This came out so tender that it was difficult to grab with chopsticks! Easy to make with no hard work involved! The only thing it takes is time. The trick is to cook the pork at a low temperature. Men who love hearty food will love this!
Rub salt into the surface of the pork block as thoroughly as possible. Let it sit in the refrigerator from 1 hour up to 1 day.
Since it will release some moisture, throw that away. Rinse off the excess salt and dry the excess moisture well.
Since simmering the pork will make it extremely soft, wrap it with a string. Just wrap it around and around with no particular technique.
Pan-fry the pork block in a frying pan until the surfaces are browned. Use high heat, and it's okay if the surface gets somewhat crispy.
Boil the chicken soup stock in a pot. When it's boiling, drop in the pork block and boil.
You can also use water + instant chicken soup stock granules. Fill the pot with enough water to cover the pork, put in the pork, leek, and ginger, and turn on the heat.
Important!!!! Simmer the meat on low from the beginning all the way to the end. The heat should be low enough that the soup stock is barely bubbling. Just "bubble........bubble........." If you raise the heat, the meat will become tough.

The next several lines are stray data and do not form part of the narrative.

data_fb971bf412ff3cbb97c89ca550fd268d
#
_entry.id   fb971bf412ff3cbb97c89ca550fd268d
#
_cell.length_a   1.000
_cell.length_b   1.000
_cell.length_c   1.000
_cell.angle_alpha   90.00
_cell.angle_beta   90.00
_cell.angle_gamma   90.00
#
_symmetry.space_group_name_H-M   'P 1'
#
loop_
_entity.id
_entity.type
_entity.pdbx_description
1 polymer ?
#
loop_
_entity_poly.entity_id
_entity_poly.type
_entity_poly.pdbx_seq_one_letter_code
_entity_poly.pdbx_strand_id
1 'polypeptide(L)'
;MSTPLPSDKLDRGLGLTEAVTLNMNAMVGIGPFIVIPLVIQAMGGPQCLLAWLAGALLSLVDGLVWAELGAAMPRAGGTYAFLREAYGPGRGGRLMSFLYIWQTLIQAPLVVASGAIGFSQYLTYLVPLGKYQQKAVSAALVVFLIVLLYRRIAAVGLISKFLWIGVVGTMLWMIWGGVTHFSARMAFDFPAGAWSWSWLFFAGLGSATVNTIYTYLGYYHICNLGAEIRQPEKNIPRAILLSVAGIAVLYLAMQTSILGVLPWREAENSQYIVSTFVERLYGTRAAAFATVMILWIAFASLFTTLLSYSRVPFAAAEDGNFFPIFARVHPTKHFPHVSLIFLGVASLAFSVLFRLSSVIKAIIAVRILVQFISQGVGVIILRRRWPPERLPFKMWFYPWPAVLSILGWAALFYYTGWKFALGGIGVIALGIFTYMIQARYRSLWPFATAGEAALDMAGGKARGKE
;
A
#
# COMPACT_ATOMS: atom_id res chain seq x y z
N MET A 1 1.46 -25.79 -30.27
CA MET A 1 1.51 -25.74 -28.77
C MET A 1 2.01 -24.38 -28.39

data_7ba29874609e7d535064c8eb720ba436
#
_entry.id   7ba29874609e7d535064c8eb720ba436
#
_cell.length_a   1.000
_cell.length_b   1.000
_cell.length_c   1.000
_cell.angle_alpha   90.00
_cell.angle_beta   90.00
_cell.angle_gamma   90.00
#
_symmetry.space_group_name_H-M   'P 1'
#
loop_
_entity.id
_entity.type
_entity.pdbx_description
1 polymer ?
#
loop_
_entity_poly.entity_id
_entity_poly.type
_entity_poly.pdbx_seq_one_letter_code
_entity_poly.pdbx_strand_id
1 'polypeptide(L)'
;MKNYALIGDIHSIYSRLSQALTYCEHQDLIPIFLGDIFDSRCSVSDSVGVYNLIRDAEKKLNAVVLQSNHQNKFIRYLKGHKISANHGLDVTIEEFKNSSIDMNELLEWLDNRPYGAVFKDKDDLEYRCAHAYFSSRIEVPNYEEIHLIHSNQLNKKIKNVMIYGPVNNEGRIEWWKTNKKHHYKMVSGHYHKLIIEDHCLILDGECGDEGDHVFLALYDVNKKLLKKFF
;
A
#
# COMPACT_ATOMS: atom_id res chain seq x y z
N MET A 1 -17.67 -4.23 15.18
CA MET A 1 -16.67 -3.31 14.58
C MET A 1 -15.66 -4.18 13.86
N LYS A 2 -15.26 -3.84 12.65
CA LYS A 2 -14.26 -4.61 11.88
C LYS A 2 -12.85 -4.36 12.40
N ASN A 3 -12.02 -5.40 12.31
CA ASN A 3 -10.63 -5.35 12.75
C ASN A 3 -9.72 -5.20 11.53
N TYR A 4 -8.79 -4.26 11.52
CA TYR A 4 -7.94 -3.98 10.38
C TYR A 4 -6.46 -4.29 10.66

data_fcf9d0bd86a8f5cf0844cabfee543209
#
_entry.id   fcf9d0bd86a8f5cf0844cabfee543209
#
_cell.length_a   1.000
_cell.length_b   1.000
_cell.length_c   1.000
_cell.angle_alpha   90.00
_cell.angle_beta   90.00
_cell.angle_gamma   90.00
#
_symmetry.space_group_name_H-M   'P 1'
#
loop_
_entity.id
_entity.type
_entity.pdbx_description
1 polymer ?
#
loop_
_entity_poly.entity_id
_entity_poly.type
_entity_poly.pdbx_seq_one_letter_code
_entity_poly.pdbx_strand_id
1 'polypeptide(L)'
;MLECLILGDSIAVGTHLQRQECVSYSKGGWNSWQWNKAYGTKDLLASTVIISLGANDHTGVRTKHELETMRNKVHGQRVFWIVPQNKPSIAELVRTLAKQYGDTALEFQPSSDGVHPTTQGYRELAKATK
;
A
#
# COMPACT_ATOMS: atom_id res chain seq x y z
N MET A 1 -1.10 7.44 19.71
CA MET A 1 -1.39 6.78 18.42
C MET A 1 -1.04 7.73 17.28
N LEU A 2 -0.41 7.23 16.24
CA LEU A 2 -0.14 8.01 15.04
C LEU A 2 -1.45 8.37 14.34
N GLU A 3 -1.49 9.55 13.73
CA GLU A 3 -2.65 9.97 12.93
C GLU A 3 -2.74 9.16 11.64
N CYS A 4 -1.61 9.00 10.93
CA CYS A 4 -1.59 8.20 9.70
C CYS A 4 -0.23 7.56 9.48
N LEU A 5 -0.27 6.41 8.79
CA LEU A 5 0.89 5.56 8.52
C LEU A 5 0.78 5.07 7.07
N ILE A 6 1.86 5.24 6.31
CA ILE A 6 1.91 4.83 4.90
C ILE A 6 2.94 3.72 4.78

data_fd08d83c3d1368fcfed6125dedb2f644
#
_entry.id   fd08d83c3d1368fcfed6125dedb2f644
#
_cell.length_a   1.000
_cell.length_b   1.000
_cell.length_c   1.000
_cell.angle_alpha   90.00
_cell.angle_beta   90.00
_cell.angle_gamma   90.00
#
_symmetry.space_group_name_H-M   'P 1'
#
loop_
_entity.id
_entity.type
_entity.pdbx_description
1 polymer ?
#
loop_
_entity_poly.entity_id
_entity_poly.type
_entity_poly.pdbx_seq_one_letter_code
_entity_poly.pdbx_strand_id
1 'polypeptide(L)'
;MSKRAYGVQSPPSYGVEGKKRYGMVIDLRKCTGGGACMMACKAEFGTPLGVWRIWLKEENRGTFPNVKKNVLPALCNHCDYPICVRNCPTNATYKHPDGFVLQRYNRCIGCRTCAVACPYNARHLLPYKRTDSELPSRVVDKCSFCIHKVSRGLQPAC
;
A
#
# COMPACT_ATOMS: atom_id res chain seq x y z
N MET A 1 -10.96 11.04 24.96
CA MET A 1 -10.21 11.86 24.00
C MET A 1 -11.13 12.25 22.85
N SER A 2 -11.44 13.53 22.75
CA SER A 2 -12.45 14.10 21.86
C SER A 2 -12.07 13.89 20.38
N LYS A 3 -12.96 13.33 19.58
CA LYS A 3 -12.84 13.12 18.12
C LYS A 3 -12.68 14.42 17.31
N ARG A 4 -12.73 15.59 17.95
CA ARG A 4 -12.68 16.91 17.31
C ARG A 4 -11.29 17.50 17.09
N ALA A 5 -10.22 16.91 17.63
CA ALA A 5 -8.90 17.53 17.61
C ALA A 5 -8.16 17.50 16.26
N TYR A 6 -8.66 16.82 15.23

Let it simmer for about 3 hours, and it will be soft and tender. After 1 hour, it will be cooked through.
Remove from the pot. Since it's going to be very hot, please be careful. This will be difficult to do if you didn't wrap the pork with a string.
If you slice it right away, the fat will drip out and it will all fall apart, so let it cool for a short time.
Slicing it is also difficult since it's so soft. It will be impossible to slice it very thinly.
At this point, you can coat it in soy sauce, mustard, yakiniku bbq sauce, etc. and eat it with rice. It's perfect as a ramen topping.
Here's a recipe for Salt-Flavored Soup Ramen. Recipe ID: 2067998.
Story Behind this Recipe
I made this simmered pork topping at the same time as I was making ramen. I didn't think that it would become this tender. It was so tender that when I was eating my ramen and grabbed the pork with my chopsticks, it fell right apart. I ate it with salty ramen this time so I didn't add any flavors, and it was plenty delicious.
The least I can say is that when you're simmering the meat, don't let it come to a boil. Also, rubbing it with salt in the beginning releases flavor and increases the taste. If you simmer this in a soy sauce dashi, it will become very similar to a professional ramen shop's taste.